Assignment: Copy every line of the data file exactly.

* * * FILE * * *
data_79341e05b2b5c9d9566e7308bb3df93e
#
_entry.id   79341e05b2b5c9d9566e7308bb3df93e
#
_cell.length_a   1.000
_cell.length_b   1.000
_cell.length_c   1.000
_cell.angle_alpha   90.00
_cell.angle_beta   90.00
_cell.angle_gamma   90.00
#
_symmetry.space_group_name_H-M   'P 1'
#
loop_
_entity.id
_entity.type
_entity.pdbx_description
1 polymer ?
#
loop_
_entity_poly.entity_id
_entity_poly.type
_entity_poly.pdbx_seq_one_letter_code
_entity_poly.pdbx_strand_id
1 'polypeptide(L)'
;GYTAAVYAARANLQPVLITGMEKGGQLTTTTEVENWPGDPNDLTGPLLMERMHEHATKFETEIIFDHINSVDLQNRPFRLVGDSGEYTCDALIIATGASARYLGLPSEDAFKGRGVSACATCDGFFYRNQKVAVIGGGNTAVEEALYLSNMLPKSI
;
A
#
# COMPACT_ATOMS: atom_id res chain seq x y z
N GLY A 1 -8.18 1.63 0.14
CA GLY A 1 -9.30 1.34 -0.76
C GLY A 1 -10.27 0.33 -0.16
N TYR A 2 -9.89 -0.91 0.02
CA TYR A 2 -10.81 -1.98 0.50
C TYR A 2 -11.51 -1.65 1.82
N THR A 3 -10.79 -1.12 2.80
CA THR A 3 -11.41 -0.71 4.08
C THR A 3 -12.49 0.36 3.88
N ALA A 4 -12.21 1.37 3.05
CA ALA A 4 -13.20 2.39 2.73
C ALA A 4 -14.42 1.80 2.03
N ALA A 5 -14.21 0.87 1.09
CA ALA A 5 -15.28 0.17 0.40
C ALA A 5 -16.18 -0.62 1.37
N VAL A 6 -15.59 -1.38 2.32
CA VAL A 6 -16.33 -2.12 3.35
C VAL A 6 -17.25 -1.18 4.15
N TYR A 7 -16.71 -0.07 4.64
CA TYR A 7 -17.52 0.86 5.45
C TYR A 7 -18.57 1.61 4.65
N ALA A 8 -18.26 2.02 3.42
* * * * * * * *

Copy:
data_79341e05b2b5c9d9566e7308bb3df93e
#
_entry.id   79341e05b2b5c9d9566e7308bb3df93e
#
_cell.length_a   1.000
_cell.length_b   1.000
_cell.length_c   1.000
_cell.angle_alpha   90.00
_cell.angle_beta   90.00
_cell.angle_gamma   90.00
#
_symmetry.space_group_name_H-M   'P 1'
#
loop_
_entity.id
_entity.type
_entity.pdbx_description
1 polymer ?
#
loop_
_entity_poly.entity_id
_entity_poly.type
_entity_poly.pdbx_seq_one_letter_code
_entity_poly.pdbx_strand_id
1 'polypeptide(L)'
;GYTAAVYAARANLQPVLITGMEKGGQLTTTTEVENWPGDPNDLTGPLLMERMHEHATKFETEIIFDHINSVDLQNRPFRLVGDSGEYTCDALIIATGASARYLGLPSEDAFKGRGVSACATCDGFFYRNQKVAVIGGGNTAVEEALYLSNMLPKSI
;
A
#
# COMPACT_ATOMS: atom_id res chain seq x y z
N GLY A 1 -8.18 1.63 0.14
CA GLY A 1 -9.30 1.34 -0.76
C GLY A 1 -10.27 0.33 -0.16
N TYR A 2 -9.89 -0.91 0.02
CA TYR A 2 -10.81 -1.98 0.50
C TYR A 2 -11.51 -1.65 1.82
N THR A 3 -10.79 -1.12 2.80
CA THR A 3 -11.41 -0.71 4.08
C THR A 3 -12.49 0.36 3.88
N ALA A 4 -12.21 1.37 3.05
CA ALA A 4 -13.20 2.39 2.73
C ALA A 4 -14.42 1.80 2.03
N ALA A 5 -14.21 0.87 1.09
CA ALA A 5 -15.28 0.17 0.40
C ALA A 5 -16.18 -0.62 1.37
N VAL A 6 -15.59 -1.38 2.32
CA VAL A 6 -16.33 -2.12 3.35
C VAL A 6 -17.25 -1.18 4.15
N TYR A 7 -16.71 -0.07 4.64
CA TYR A 7 -17.52 0.86 5.45
C TYR A 7 -18.57 1.61 4.65
N ALA A 8 -18.26 2.02 3.42